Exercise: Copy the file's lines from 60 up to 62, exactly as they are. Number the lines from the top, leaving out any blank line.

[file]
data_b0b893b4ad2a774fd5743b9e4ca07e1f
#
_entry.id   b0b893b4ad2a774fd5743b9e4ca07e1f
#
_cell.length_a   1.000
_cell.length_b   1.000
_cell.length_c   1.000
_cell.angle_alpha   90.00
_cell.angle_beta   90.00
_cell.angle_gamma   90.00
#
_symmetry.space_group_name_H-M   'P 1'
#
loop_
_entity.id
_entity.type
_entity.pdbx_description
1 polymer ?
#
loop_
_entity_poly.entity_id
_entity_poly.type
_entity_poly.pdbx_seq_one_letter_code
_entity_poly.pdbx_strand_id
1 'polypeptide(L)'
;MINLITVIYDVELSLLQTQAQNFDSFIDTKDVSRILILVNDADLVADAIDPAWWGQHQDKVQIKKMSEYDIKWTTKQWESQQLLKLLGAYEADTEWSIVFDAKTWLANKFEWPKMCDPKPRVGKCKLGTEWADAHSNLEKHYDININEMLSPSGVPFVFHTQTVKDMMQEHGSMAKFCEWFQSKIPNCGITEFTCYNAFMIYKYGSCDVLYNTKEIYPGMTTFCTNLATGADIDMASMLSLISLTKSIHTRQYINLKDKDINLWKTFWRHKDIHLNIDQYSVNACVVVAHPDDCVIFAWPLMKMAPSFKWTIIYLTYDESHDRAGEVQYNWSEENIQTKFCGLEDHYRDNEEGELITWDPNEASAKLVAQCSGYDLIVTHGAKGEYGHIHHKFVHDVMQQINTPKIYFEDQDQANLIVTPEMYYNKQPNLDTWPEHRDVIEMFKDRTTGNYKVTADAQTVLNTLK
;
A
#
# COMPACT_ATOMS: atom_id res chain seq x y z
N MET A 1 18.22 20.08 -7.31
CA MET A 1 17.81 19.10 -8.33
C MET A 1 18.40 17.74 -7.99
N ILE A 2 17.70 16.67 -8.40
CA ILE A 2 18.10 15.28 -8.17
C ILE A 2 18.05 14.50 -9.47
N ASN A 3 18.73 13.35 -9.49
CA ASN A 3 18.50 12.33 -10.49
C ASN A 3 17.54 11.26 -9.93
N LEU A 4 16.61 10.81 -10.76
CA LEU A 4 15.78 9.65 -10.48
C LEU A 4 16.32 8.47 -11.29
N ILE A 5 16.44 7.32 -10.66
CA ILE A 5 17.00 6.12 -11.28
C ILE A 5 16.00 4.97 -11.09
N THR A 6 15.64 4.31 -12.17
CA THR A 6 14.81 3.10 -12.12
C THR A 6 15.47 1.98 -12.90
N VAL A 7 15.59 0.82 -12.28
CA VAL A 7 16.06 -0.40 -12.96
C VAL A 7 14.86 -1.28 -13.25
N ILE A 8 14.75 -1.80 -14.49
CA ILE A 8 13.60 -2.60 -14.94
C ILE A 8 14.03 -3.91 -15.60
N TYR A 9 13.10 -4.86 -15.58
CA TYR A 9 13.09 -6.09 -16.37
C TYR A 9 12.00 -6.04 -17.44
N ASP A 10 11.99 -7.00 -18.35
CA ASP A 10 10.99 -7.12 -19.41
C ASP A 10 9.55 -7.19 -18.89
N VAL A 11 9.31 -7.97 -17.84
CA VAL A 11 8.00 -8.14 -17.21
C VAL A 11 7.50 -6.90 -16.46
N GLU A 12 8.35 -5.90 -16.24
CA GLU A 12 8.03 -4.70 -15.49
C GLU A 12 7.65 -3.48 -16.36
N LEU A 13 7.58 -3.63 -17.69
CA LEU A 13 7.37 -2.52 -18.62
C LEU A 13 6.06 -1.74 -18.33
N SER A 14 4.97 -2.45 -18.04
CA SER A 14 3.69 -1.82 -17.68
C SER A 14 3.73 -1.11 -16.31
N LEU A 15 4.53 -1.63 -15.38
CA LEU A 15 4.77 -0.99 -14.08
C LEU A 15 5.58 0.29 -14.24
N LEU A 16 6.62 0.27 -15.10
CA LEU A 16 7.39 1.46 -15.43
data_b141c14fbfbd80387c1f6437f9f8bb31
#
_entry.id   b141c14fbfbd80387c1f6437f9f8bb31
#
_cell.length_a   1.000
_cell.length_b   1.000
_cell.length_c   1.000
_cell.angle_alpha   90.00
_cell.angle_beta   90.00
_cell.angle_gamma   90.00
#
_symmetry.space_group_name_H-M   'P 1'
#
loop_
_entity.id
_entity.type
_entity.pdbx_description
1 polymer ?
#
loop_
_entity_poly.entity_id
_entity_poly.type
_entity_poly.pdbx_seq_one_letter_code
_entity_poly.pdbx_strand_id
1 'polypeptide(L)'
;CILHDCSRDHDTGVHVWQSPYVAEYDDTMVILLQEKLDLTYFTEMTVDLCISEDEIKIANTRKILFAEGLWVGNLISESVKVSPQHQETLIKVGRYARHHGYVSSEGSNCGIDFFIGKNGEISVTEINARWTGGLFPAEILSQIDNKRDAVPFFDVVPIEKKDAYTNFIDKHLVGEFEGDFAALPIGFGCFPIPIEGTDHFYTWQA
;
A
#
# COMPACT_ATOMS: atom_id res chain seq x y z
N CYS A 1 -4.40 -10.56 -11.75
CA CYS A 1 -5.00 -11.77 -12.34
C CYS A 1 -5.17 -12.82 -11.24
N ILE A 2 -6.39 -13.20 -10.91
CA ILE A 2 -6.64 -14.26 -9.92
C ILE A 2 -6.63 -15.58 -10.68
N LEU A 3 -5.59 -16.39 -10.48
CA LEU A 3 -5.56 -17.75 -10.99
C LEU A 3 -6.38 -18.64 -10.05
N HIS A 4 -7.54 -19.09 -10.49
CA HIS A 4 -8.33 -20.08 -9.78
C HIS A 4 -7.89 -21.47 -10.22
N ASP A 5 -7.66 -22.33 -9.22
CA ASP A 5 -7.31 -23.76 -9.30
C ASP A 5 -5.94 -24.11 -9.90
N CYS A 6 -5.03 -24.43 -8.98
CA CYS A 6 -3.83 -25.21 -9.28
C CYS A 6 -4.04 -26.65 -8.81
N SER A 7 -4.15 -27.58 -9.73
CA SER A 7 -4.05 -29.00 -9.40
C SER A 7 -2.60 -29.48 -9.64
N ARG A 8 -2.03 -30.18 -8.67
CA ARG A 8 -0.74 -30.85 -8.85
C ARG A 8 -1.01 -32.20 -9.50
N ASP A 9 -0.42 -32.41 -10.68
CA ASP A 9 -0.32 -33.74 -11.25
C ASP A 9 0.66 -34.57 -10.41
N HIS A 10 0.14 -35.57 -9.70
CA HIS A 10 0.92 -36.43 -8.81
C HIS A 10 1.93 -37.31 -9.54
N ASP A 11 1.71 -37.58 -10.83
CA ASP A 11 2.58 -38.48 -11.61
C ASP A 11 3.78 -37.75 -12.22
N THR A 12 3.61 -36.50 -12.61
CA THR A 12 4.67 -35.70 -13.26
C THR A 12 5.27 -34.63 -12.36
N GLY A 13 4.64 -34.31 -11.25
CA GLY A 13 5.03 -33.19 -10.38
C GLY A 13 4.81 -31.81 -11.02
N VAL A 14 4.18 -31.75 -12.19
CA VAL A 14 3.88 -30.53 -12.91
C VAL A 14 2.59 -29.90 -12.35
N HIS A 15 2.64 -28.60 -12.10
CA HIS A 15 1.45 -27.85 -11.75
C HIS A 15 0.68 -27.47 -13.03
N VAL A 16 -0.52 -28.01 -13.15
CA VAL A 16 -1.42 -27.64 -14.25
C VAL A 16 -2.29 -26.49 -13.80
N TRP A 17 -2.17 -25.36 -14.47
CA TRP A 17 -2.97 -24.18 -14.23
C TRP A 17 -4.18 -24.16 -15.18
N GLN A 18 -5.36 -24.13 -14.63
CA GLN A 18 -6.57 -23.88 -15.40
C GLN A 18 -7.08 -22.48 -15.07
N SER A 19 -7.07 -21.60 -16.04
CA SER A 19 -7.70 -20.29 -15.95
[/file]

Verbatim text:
C ASP A 10 9.55 -7.19 -18.89
N VAL A 11 9.31 -7.97 -17.84
CA VAL A 11 8.00 -8.14 -17.21